Sixty men killed Julius Caesar. Sixty people with sixty separate lives that brought them to the point where they were willing to surround a man in senate and take turns thrusting daggers into his body.
Officially, they may have attacked Caesar to keep him from crowning himself king, but there were little moments in every one of their lives that set them on the path to murder. Most of those men have been forgotten, but each one had a life of his own. Each one of Caesar’s assassins has a story that ultimately led him to become a killer—and a story of the fallout that ensued.
10. Caesar Was Sleeping with Brutus’s Mother
Caesar was not just Brutus’s friend—he was his mother’s lover. Before Brutus was even born, Caesar was sleeping with his mother, Servilia.
Brutus almost certainly knew about it. Rumors about Caesar’s and Servilia’s relationship were all over Rome. Caesar, after all, did not do a great job at hiding it. He had a tendency to lavish her with gifts, at one point spending six million sesterces to buy her a single pearl.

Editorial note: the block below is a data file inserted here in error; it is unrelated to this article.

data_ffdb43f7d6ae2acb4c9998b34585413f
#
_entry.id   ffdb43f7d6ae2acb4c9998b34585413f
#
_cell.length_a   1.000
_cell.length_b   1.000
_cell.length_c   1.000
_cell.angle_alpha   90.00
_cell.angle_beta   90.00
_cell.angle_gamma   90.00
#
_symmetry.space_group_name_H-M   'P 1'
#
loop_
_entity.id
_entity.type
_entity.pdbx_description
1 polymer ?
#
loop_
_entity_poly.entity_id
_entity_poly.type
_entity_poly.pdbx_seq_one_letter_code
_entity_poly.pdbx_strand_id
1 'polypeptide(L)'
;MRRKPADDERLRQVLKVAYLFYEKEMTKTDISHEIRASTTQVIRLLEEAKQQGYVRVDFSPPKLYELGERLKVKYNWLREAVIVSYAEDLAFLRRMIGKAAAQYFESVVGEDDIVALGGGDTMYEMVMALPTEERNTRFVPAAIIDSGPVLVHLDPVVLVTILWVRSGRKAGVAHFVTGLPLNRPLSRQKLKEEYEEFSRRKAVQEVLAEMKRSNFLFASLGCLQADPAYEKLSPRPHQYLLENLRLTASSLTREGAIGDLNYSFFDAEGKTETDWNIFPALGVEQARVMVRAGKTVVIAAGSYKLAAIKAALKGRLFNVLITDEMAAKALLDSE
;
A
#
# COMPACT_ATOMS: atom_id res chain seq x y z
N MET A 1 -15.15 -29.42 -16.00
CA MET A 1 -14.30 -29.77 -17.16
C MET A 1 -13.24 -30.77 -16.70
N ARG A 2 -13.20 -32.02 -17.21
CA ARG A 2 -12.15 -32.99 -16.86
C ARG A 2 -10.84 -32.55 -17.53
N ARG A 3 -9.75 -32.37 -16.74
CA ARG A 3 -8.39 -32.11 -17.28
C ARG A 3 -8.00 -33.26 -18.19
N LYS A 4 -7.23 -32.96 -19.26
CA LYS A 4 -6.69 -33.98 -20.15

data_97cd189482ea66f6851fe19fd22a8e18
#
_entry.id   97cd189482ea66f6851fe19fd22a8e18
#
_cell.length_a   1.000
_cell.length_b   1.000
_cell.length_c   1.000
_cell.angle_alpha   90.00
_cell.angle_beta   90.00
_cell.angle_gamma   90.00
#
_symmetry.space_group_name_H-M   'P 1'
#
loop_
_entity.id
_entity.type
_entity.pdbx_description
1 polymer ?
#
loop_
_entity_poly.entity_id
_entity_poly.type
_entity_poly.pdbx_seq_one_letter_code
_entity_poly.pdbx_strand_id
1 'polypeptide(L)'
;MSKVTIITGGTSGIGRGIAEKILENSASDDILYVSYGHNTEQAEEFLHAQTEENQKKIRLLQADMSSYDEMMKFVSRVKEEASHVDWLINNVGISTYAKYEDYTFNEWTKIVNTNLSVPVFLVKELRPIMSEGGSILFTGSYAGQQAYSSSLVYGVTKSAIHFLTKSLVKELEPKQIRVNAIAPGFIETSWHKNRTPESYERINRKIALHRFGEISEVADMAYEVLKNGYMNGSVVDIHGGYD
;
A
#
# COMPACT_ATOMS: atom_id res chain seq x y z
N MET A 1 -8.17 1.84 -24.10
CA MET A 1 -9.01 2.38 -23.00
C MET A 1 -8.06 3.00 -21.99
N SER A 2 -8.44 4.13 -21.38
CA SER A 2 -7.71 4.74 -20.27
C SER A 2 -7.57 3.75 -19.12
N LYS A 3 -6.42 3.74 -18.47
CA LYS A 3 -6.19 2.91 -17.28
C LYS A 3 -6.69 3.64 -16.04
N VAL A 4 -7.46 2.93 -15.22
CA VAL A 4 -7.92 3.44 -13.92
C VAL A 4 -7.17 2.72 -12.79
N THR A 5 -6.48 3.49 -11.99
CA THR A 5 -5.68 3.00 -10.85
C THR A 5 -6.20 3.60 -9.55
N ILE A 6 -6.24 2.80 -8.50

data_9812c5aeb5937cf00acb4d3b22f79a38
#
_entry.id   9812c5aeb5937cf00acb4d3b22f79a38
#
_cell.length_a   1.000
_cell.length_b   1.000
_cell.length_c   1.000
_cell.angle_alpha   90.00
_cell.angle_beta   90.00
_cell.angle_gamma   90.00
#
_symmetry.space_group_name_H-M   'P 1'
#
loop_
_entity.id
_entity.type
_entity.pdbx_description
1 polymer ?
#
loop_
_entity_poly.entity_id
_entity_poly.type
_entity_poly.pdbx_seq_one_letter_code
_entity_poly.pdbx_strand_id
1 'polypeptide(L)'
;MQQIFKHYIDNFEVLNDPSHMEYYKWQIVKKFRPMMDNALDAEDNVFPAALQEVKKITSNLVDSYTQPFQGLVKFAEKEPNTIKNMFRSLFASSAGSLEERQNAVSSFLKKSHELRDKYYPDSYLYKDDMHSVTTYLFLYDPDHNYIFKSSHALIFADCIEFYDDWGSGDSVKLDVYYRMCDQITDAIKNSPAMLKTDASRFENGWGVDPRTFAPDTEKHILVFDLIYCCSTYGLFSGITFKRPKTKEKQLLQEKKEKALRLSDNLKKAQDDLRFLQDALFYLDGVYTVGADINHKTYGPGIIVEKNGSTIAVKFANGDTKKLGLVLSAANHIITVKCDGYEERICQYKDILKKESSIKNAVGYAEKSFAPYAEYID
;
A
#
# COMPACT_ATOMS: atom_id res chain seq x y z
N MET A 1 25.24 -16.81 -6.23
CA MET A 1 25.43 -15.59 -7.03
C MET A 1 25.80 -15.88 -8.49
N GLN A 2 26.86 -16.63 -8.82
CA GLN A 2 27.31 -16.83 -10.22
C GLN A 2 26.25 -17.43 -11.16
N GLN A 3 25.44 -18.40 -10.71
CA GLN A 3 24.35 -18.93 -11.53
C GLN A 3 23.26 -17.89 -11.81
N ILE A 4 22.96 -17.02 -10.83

When Servilia got older, it just got worse. According to those Roman rumors, the aging Servilia made sure Caesar was not left with an empty bed. In her place, she sent her own daughter—Brutus’s sister—to Caesar’s bedroom.
This probably is not why Brutus killed Caesar—but it is the reason he lived long enough to do it. Brutus would have been killed for siding against Caesarin his war against Pompey, but Caesar ordered his men not to hurt him.
Partly, he wanted to keep Brutus alive to keep Servilia happy—but there was more to it. Caesar had been sleeping with Servilia when she got pregnant. He was not entirely sure, but he thought there was a pretty good chance Brutus was his son.
9. Cassius of Parma and Cicero Spread Rumors That Caesar Was Gay
Murder is not the only way to get back at somebody. The rumor mill in Rome was vicious. If you could not kill someone with a knife, you could always kill their reputation with a story.
Cicero started the rumor that Caesar was gay—and, what was more damning in Rome, that he was on the receiving end. He spread rumors that Caesar had lost his virginity to the King of Bithynia, Nicomedes IV. Nicomedes, Cicero told the world, had one of his attendants lead a young Caesar into his apartment, where the king was waiting for him, splayed out on a purple couch.
Cassius of Parma kept the rumors alive, even after helping stab Caesar to death. He had a vicious tongue—when Octavian was declared Caesar’s heir he went straight to insulting his mother for being poor, spitting out, “Your mother’s meal came from a vulgar bakeshop of Aricia!”
That was just the start, though. He also spread a rumor that Octavian had only been made heir because he had agreed to be Caesar’s sex toy. It was a terrible rumor to spread, but Cassius just spread it—he did not come up with it. The rumor had been started by Octavian’s biggest supporter: Mark Antony.